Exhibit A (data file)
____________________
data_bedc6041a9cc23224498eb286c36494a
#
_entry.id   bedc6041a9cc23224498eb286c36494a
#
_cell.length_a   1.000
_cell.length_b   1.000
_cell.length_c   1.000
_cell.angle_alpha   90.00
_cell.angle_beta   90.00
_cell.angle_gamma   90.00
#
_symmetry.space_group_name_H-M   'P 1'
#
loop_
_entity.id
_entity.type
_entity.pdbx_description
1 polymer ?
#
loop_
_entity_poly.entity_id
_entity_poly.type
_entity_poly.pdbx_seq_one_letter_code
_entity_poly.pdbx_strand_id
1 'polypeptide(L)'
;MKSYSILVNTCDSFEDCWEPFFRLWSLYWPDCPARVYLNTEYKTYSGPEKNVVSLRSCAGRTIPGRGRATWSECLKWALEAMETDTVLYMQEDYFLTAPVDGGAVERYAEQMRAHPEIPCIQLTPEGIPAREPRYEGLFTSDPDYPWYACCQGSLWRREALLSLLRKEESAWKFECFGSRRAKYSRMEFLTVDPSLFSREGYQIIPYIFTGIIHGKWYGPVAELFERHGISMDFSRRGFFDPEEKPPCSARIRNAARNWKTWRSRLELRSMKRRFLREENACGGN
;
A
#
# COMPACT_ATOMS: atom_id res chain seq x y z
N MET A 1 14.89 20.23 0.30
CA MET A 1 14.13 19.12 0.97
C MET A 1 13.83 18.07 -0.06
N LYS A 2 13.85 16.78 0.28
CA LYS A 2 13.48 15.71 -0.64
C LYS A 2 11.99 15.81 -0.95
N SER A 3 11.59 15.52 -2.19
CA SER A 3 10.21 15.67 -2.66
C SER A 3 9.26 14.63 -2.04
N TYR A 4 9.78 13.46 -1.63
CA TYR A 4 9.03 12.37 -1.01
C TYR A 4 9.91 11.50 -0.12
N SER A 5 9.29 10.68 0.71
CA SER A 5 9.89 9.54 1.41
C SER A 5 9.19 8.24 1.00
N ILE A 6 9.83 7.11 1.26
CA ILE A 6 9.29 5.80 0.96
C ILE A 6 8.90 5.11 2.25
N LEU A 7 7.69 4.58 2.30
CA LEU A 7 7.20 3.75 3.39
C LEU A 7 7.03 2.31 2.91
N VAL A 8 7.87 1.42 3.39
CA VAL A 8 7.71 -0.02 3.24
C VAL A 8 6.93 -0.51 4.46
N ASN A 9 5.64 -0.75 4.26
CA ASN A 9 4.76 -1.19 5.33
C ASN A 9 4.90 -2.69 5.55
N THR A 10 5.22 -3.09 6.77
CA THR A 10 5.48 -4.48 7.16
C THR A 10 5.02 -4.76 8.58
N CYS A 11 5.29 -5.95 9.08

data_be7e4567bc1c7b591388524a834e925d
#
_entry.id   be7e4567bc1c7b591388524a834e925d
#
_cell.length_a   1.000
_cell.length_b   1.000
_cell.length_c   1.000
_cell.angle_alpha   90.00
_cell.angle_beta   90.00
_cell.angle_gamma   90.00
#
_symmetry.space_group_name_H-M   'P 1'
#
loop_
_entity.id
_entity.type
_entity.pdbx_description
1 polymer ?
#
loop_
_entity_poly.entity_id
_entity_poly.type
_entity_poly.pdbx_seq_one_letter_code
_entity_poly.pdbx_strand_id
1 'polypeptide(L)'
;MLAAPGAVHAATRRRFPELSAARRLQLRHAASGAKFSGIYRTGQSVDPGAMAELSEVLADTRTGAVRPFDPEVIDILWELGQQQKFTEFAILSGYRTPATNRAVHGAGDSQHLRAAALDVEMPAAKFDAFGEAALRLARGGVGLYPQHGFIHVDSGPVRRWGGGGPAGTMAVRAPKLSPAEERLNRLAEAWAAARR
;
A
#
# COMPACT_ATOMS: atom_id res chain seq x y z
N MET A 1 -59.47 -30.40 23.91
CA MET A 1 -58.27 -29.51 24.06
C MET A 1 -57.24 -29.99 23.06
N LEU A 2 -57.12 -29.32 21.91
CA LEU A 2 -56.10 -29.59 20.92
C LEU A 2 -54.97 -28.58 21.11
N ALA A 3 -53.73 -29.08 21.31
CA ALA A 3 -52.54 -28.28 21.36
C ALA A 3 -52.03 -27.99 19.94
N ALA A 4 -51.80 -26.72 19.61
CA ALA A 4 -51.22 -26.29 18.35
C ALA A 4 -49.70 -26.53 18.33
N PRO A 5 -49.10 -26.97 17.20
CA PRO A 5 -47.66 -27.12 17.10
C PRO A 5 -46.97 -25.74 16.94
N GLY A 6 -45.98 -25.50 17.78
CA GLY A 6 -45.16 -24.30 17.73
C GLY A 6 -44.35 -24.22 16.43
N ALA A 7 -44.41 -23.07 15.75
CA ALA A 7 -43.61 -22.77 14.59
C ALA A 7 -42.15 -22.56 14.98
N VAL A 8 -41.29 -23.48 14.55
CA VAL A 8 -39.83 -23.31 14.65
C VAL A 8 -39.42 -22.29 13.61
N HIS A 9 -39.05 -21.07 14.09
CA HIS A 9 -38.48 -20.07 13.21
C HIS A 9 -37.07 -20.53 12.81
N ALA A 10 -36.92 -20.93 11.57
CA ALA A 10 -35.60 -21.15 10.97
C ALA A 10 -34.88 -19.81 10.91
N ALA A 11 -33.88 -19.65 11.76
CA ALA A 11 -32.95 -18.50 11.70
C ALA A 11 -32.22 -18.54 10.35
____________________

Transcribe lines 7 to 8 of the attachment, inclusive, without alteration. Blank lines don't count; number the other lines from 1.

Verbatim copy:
_cell.length_c   1.000
_cell.angle_alpha   90.00